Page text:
The woman singled out by Labour leader Andrew Little as the last resident in the abandoned and derelict Jebson Place housing estate in Hamilton East is moving out this week.

Shirley Butler and her cat Rascal will leave her three-bedroom home of 51 years on Thursday and the house her three children grew up in will soon be a pile of rubble like those around it.

Butler, 76, is the longest and last resident in Jebson Place and in the past three years has watched her neighbours slowly move out and their properties boarded up.

They will give way to a Housing New Zealand redevelopment that will see 71 new properties built on the site.


The grandmother of 10 has been surrounded by houses stripped bare and barricaded off with wire construction fences.

There is the constant hum of a digger, slowly demolishing the trashed houses.

But on Monday Butler signed a contract for her new two-bedroom home about 2.4km away in Newall St, and will spend her first night in it on Thursday.

"They [her children] say I will probably have tears in my eyes when I leave here."

The move is bittersweet for Butler who gave birth to her middle child in the house and also watched her husband die there about 20 years ago.

She clearly remembers the first day she set foot in the door as she had just given birth to her first child. Instead of taking her back to the small flat they lived in on Ulster St, her husband Don surprised her with the new place on Jebson Place.

The Butlers were the third tenants to live in the property - and will also be the last.

"All the other places have had people coming in and out and there have been some cheeky little monkeys."

Butler's new house is single level, has a easy access bathroom and will be warmer with newer insulated curtains.

"The kids said take it. It's really well kept and everything," Butler said.

Jebson Place has been relatively good to her. She only recalled one burglary while she was at her daughter's wedding in Hamilton Gardens a few years ago.

She said troublesome neighbours did not bother her. She had called the police more than once on some.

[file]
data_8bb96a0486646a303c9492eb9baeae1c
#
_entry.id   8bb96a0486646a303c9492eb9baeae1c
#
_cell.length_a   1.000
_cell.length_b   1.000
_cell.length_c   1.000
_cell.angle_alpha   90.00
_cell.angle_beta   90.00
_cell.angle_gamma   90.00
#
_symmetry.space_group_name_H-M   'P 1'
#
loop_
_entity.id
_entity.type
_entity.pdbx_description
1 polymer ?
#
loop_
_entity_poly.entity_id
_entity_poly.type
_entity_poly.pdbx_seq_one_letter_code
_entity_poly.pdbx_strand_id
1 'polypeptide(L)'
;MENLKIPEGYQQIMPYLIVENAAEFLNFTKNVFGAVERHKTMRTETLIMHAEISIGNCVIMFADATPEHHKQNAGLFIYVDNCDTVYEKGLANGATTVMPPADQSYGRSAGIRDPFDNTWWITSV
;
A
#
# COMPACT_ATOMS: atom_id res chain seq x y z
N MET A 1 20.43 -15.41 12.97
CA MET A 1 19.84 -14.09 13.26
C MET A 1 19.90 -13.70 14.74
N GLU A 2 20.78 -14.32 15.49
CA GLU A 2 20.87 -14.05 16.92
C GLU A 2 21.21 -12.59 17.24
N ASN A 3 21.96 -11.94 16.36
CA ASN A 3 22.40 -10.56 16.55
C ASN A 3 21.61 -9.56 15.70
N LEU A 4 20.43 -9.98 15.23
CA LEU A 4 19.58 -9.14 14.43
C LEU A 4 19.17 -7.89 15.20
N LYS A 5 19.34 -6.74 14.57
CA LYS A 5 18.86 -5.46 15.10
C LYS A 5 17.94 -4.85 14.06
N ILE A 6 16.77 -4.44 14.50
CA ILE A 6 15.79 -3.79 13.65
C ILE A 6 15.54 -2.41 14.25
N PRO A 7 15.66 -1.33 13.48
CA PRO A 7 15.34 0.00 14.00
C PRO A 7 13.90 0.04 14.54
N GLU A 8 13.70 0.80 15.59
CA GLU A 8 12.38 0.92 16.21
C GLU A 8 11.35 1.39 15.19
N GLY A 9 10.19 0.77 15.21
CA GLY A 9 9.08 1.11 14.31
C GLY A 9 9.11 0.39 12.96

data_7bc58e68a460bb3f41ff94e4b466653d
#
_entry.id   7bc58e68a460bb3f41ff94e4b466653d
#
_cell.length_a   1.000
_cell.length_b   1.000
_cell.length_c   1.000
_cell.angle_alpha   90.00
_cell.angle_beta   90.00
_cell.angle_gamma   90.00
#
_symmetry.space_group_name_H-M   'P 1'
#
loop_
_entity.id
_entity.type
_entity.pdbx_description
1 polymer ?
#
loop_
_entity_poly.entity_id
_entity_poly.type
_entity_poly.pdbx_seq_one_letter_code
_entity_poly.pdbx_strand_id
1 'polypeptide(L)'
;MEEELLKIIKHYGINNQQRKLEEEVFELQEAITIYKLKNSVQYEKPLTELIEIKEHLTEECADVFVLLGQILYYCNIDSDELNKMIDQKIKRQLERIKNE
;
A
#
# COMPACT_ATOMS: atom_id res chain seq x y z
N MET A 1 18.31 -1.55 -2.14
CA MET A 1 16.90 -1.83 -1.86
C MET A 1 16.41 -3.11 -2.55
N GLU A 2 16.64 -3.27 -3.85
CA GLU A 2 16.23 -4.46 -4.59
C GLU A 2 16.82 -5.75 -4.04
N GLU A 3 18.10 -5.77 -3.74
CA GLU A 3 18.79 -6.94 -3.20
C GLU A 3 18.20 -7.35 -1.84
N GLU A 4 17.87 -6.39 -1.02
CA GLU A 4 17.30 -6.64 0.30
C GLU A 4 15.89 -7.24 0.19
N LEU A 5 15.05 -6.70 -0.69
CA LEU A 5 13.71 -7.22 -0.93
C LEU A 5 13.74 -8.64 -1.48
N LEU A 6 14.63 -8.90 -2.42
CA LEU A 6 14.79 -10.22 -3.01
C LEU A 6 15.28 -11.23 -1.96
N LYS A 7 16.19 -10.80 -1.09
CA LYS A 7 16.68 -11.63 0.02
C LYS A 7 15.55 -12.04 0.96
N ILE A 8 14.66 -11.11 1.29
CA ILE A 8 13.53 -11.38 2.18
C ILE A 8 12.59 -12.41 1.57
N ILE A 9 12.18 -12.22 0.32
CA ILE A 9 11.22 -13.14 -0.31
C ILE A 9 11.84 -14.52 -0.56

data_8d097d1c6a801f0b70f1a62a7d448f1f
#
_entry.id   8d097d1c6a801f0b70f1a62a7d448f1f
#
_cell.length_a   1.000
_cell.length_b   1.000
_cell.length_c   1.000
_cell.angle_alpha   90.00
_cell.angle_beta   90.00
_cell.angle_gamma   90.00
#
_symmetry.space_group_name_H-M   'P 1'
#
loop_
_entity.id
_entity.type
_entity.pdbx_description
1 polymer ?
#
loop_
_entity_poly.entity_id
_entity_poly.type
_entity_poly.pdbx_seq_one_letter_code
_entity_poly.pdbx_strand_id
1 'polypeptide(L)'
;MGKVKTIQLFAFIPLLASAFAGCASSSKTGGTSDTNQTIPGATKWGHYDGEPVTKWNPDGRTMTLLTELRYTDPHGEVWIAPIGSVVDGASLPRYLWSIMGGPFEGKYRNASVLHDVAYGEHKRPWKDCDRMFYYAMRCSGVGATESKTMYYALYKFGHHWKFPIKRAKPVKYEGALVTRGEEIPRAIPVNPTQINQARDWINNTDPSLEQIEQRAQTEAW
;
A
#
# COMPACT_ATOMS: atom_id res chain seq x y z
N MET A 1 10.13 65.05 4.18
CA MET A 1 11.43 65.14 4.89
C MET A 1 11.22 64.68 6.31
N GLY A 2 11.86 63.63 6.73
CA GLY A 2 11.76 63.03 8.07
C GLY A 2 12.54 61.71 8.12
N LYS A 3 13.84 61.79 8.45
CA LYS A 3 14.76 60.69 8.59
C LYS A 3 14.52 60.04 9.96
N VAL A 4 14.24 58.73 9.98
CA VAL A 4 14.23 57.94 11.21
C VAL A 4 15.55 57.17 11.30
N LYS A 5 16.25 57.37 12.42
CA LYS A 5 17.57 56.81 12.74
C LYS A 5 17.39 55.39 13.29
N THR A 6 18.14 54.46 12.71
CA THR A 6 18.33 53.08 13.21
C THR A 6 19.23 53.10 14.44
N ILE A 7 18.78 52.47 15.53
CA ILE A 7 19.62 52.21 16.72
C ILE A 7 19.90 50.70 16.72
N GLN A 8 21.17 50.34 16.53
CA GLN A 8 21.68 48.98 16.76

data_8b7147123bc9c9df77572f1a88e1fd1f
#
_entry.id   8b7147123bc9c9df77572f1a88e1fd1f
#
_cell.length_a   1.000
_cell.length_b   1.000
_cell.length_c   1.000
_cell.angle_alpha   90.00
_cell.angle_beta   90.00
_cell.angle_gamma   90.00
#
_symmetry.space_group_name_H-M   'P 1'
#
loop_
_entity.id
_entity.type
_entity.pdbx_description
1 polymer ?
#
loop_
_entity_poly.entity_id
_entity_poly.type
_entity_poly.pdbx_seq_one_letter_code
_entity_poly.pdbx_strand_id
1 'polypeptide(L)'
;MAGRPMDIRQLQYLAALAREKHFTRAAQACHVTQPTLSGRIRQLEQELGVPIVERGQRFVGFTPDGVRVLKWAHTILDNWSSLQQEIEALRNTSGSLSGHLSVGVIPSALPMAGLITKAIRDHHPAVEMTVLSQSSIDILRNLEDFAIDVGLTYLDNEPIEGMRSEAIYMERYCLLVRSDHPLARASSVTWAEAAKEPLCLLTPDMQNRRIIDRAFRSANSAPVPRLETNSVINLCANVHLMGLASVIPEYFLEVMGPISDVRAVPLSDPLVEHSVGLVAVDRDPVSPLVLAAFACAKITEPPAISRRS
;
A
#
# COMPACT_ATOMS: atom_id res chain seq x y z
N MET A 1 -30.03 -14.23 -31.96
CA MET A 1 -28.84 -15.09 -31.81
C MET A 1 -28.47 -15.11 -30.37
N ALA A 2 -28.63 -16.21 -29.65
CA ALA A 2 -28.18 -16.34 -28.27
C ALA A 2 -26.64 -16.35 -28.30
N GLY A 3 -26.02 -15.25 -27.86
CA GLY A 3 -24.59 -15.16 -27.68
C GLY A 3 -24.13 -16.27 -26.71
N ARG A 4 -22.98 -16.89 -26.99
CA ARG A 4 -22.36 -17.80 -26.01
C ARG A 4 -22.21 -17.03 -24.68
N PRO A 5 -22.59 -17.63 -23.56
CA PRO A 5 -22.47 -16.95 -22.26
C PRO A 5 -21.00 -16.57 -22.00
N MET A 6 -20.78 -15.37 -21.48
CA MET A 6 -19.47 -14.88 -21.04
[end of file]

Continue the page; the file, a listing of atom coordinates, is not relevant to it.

Butler's youngest daughter Colleen Kelly, 46, said 1 Jebson Place was the only home she had known her mum to live in and she remembered playing with the kids in the neighbourhood on the larger grassy island in the middle of the street before it was redeveloped.

However she was excited about where her mum was moving to and said she would be very happy there.

"We have been trying to get her out of here years and years ago but she dug her toes in."

Shirley Butler takes a last look around the neighbourhood where her children grew up and where her husband Don died 20 years ago. Photo / Alan Gibson
Shirley Butler takes a last look around the neighbourhood where her children grew up and where her husband Don died 20 years ago. Photo / Alan Gibson

In his speech to the Labour Party congress at the weekend, Little spoke about meeting Shirley and how she had showed him a "bunch of broken down buildings" and said she did not know why those houses had been left rotting in the middle of a housing crisis.

Little said Labour would work quickly and replace the abandoned buildings with state houses and 100 KiwiBuild houses ranging from between $200,000 and $350,000.

However the plans are not too different from National's.

A Housing New Zealand spokesperson confirmed it had a resource consent to redevelop the 21,000sq m site encompassing Old Farm Rd, Cassidy St and Dey St and build 71 new homes.

"The redevelopment, if it goes ahead, would result in a mix of Housing New Zealand homes and homes for private ownership that are warm, dry, modern and designed to meet the needs of today's families."

The development is still in the planning phases and remains in discussions with Waikato Tainui, which has a right of first refusal over the site, so the plans could change.